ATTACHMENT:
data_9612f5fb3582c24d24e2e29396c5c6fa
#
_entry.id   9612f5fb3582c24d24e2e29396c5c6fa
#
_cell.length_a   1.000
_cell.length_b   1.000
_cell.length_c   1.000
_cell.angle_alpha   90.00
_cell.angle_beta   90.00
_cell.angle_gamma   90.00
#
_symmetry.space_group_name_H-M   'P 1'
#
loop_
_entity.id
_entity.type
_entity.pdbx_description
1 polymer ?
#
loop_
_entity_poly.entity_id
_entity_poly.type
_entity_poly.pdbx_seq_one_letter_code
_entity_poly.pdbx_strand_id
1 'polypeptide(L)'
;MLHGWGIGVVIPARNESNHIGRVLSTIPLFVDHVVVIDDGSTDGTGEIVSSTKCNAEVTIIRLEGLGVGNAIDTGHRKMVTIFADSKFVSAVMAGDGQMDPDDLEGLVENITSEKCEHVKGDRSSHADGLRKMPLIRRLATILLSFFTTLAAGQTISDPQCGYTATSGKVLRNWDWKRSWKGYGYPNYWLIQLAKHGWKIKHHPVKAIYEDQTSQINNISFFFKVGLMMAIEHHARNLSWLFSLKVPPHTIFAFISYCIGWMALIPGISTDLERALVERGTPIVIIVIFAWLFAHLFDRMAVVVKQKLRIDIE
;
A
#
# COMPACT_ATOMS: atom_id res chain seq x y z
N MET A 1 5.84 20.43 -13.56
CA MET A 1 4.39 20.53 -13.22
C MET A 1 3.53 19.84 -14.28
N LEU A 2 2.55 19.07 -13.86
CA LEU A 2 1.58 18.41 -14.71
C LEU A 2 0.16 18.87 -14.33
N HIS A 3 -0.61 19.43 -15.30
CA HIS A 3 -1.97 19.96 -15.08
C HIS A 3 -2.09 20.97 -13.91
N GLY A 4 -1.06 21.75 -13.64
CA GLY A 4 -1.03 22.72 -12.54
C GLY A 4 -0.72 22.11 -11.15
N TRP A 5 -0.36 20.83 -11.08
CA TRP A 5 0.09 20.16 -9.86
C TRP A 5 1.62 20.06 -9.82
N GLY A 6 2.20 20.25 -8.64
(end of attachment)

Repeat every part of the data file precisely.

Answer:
data_9612f5fb3582c24d24e2e29396c5c6fa
#
_entry.id   9612f5fb3582c24d24e2e29396c5c6fa
#
_cell.length_a   1.000
_cell.length_b   1.000
_cell.length_c   1.000
_cell.angle_alpha   90.00
_cell.angle_beta   90.00
_cell.angle_gamma   90.00
#
_symmetry.space_group_name_H-M   'P 1'
#
loop_
_entity.id
_entity.type
_entity.pdbx_description
1 polymer ?
#
loop_
_entity_poly.entity_id
_entity_poly.type
_entity_poly.pdbx_seq_one_letter_code
_entity_poly.pdbx_strand_id
1 'polypeptide(L)'
;MLHGWGIGVVIPARNESNHIGRVLSTIPLFVDHVVVIDDGSTDGTGEIVSSTKCNAEVTIIRLEGLGVGNAIDTGHRKMVTIFADSKFVSAVMAGDGQMDPDDLEGLVENITSEKCEHVKGDRSSHADGLRKMPLIRRLATILLSFFTTLAAGQTISDPQCGYTATSGKVLRNWDWKRSWKGYGYPNYWLIQLAKHGWKIKHHPVKAIYEDQTSQINNISFFFKVGLMMAIEHHARNLSWLFSLKVPPHTIFAFISYCIGWMALIPGISTDLERALVERGTPIVIIVIFAWLFAHLFDRMAVVVKQKLRIDIE
;
A
#
# COMPACT_ATOMS: atom_id res chain seq x y z
N MET A 1 5.84 20.43 -13.56
CA MET A 1 4.39 20.53 -13.22
C MET A 1 3.53 19.84 -14.28
N LEU A 2 2.55 19.07 -13.86
CA LEU A 2 1.58 18.41 -14.71
C LEU A 2 0.16 18.87 -14.33
N HIS A 3 -0.61 19.43 -15.30
CA HIS A 3 -1.97 19.96 -15.08
C HIS A 3 -2.09 20.97 -13.91
N GLY A 4 -1.06 21.75 -13.64
CA GLY A 4 -1.03 22.72 -12.54
C GLY A 4 -0.72 22.11 -11.15
N TRP A 5 -0.36 20.83 -11.08
CA TRP A 5 0.09 20.16 -9.86
C TRP A 5 1.62 20.06 -9.82
N GLY A 6 2.20 20.25 -8.64